I’m a numbers guy. I like to crunch numbers. They make sense to me. In school, I always did well in mathematics (until cosines, differentials, and theorems were introduced). Professionally, I was always the guy at work that could pick the appropriate data out of a profit and loss spreadsheet and put it to good use. The only time numbers deceive me is when I check my account balances in my checking and savings.
Long and short, I know numbers.
That withstanding, there has long been a debate as to where the people that used to populate Oriole Park, the most beautiful stadium in all of professional baseball (bias not withstanding) have gone. Depending on who you ask, you’ll hear argument about how the Orioles have “sucked the fun” out of Baltimore baseball with a decade and a half of poor baseball, Peter Angelo’s is an old man that is only interested in lining his pockets, or “Since Baltimore has a football team, I don’t care as much about baseball”.
Everyone has their reasons, and that’s fine. Personally, I’ve supported the Orioles. I make an effort to go to as many games as I can (even though I typically work nights and weekends), and have even been a partial Season Ticket plan holder in better economic times. I’m not the kind of guy who’s going to burn a pitchfork for the front office. For the record, Rupert Murdoch, GE, and Microsoft get money from my cable bill every month, and I’ve never once complained about it.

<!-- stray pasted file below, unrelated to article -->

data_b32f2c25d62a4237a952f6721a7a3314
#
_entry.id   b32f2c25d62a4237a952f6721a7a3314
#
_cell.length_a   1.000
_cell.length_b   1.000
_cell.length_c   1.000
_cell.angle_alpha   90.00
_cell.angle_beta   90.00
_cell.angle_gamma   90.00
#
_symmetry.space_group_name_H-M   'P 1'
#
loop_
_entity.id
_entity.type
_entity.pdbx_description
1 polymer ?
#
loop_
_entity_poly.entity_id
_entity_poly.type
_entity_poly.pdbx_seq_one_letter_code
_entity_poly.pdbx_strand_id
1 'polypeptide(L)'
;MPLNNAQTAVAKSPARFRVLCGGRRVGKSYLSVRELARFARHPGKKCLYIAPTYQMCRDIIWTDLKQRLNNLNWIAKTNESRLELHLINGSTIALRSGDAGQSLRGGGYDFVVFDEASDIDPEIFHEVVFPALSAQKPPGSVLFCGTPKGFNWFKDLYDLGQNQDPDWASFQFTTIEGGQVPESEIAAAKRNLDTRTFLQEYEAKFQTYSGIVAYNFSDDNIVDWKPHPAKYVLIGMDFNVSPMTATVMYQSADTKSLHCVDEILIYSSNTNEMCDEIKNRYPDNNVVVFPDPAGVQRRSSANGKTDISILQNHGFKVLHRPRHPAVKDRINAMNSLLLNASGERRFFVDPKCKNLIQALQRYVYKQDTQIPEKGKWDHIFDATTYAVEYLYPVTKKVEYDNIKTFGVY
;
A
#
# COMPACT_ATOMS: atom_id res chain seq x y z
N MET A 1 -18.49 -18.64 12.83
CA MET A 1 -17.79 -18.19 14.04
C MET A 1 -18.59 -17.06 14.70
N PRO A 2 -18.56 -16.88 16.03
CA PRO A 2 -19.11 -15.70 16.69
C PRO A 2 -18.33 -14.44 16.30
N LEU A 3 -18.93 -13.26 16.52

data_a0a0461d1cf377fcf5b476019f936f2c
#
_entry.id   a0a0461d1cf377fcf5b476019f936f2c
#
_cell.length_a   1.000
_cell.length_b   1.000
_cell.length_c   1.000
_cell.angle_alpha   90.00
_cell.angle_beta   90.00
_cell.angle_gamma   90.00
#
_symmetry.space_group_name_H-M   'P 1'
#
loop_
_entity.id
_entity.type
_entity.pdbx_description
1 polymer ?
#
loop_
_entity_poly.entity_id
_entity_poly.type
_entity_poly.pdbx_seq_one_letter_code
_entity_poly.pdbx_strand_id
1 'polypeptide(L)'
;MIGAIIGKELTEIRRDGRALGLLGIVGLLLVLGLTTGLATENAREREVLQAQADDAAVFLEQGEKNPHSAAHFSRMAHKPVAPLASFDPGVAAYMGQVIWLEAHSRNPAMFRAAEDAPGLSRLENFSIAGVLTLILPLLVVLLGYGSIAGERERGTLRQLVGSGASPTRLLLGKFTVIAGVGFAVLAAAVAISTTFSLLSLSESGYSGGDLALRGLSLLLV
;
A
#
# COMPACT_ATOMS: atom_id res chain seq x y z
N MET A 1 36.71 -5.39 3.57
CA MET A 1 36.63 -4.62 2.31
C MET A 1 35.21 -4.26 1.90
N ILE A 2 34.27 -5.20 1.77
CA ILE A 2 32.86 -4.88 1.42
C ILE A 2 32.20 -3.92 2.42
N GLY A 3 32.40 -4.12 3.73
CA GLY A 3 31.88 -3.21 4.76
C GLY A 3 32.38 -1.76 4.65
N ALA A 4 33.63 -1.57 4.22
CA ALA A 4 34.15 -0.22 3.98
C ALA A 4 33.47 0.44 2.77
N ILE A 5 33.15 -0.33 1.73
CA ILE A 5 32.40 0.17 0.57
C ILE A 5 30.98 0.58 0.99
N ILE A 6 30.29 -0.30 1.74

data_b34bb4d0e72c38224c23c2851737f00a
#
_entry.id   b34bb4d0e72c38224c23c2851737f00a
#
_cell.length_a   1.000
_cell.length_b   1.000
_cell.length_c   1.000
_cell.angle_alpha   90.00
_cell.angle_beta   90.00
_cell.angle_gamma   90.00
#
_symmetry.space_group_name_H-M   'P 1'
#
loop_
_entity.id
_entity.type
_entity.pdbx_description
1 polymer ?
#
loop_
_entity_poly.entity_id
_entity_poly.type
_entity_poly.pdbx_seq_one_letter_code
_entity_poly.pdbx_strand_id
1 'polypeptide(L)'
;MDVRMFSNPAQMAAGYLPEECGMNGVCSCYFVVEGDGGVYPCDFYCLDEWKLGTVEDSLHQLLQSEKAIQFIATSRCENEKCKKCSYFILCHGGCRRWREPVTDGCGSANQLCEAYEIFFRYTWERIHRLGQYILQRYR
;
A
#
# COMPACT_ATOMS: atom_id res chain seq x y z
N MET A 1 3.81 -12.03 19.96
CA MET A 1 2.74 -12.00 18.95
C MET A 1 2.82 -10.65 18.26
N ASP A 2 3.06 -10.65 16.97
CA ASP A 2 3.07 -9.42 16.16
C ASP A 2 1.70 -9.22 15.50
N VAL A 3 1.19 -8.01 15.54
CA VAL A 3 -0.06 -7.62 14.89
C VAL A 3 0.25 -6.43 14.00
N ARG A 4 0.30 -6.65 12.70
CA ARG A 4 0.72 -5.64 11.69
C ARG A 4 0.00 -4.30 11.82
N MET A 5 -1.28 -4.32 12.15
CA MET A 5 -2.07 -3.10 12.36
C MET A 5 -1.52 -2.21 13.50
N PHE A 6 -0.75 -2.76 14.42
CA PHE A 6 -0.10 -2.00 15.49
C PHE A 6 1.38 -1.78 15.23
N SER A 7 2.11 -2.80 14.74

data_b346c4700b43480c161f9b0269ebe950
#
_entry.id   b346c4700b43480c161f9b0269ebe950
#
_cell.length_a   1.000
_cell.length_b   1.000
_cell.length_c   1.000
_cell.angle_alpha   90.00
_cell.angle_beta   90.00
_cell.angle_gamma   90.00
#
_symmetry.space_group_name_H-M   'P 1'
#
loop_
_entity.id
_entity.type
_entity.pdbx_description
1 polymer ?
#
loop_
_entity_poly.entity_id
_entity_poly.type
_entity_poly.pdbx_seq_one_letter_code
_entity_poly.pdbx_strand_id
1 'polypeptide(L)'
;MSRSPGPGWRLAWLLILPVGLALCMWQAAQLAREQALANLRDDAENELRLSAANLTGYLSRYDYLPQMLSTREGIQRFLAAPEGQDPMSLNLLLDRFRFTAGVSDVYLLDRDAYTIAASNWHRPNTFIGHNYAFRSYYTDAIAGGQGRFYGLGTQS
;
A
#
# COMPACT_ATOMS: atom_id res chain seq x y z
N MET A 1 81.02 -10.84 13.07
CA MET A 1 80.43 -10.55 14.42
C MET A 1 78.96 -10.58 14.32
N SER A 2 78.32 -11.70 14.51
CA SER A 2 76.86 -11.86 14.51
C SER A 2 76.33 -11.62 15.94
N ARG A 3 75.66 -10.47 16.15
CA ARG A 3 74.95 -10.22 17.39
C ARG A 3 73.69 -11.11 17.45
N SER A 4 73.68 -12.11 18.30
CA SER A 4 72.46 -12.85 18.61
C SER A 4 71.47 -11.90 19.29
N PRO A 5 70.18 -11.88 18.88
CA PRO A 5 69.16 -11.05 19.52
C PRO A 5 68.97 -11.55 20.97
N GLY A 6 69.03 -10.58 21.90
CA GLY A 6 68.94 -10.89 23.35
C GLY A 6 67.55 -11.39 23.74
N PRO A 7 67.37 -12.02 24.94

But enough of my mini soap box rant. Here’s where the number crunching comes in. I won’t attempt to disprove anyone’s theories on why the attendance is how it is. I’ll simply present the numbers, and provide comparative analysis.
OK Fine, i’ll put my lean on it too. It won’t be all numbers.
The Baltimore Orioles, having played 60 home games, record an average attendance of 25,782, which ranks them 23rd of 30 teams. The teams with the two worst average attendances are the Oakland Athletics and Tampa Bay Rays, oddly enough, the teams currently sandwiching the Orioles in the wildcard standings. Baltimore currently pulls about 5,000 more people per night then the aforementioned legitimate playoff contenders. They’ll be detractors that say they’re is no market for Baseball in Tampa, and no real reason even look at that side of the Golden Gate Bridge, but enough people there every night drop down their hard earned lettuce to watch their city’s version of Moneyball.
Keeping with Tampa Bay, the Rays put a winning ball club on the field. They’ve made the playoffs 3 of 4 years (not an easy thing to do in the AL East), are just 4 years removed from the World Series, and still draw horrible numbers.
The nearest neighbor to Baltimore, Washington DC gets about 4,000 more turnstile clicks a night, but the Nats have the benefit of no neighboring teams to the south until you hit Atlanta. Something the Orioles enjoyed until 2005, and many will say having them there cut out a lot of fans. They also have young, sexy names like Harper and Strasburg, something the Orioles might experience when they call up Bundy, and what they are somewhat experiencing with Machado.
For those in the “We’re tired of losing” set, lets look at the Pirates for comparison purposes. Their futility has stretched since 1992. The city has not one, but 2 other professional championship winning franchises in town (Steelers, Penguins). They are having just as remarkable and unexpected a season as the Orioles. Yet, in a newer ballpark, they are only averaging 1,000 more people a night then the Orioles? How can this be?